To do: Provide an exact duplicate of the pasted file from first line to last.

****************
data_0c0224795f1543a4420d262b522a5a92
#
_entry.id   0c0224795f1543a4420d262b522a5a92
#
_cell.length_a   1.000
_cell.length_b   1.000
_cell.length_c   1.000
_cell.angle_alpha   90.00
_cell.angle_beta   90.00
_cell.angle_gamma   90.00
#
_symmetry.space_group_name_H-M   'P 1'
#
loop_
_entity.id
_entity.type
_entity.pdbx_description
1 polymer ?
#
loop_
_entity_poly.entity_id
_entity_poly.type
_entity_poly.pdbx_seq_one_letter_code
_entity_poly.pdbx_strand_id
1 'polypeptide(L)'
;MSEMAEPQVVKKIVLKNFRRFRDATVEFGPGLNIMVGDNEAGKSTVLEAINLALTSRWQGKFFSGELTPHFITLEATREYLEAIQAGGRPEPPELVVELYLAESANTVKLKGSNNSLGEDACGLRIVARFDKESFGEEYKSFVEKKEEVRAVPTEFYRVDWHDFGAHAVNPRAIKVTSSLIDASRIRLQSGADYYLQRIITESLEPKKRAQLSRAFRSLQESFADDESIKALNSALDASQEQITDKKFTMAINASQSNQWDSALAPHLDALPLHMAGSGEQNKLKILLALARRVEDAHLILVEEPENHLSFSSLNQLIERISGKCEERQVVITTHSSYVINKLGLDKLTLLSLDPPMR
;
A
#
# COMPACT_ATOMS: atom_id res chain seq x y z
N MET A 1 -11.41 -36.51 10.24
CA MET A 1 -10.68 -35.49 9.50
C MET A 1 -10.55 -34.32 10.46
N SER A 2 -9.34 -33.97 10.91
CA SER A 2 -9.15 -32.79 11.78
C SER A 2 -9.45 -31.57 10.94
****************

data_0c0224795f1543a4420d262b522a5a92
#
_entry.id   0c0224795f1543a4420d262b522a5a92
#
_cell.length_a   1.000
_cell.length_b   1.000
_cell.length_c   1.000
_cell.angle_alpha   90.00
_cell.angle_beta   90.00
_cell.angle_gamma   90.00
#
_symmetry.space_group_name_H-M   'P 1'
#
loop_
_entity.id
_entity.type
_entity.pdbx_description
1 polymer ?
#
loop_
_entity_poly.entity_id
_entity_poly.type
_entity_poly.pdbx_seq_one_letter_code
_entity_poly.pdbx_strand_id
1 'polypeptide(L)'
;MSEMAEPQVVKKIVLKNFRRFRDATVEFGPGLNIMVGDNEAGKSTVLEAINLALTSRWQGKFFSGELTPHFITLEATREYLEAIQAGGRPEPPELVVELYLAESANTVKLKGSNNSLGEDACGLRIVARFDKESFGEEYKSFVEKKEEVRAVPTEFYRVDWHDFGAHAVNPRAIKVTSSLIDASRIRLQSGADYYLQRIITESLEPKKRAQLSRAFRSLQESFADDESIKALNSALDASQEQITDKKFTMAINASQSNQWDSALAPHLDALPLHMAGSGEQNKLKILLALARRVEDAHLILVEEPENHLSFSSLNQLIERISGKCEERQVVITTHSSYVINKLGLDKLTLLSLDPPMR
;
A
#
# COMPACT_ATOMS: atom_id res chain seq x y z
N MET A 1 -11.41 -36.51 10.24
CA MET A 1 -10.68 -35.49 9.50
C MET A 1 -10.55 -34.32 10.46
N SER A 2 -9.34 -33.97 10.91
CA SER A 2 -9.15 -32.79 11.78
C SER A 2 -9.45 -31.57 10.94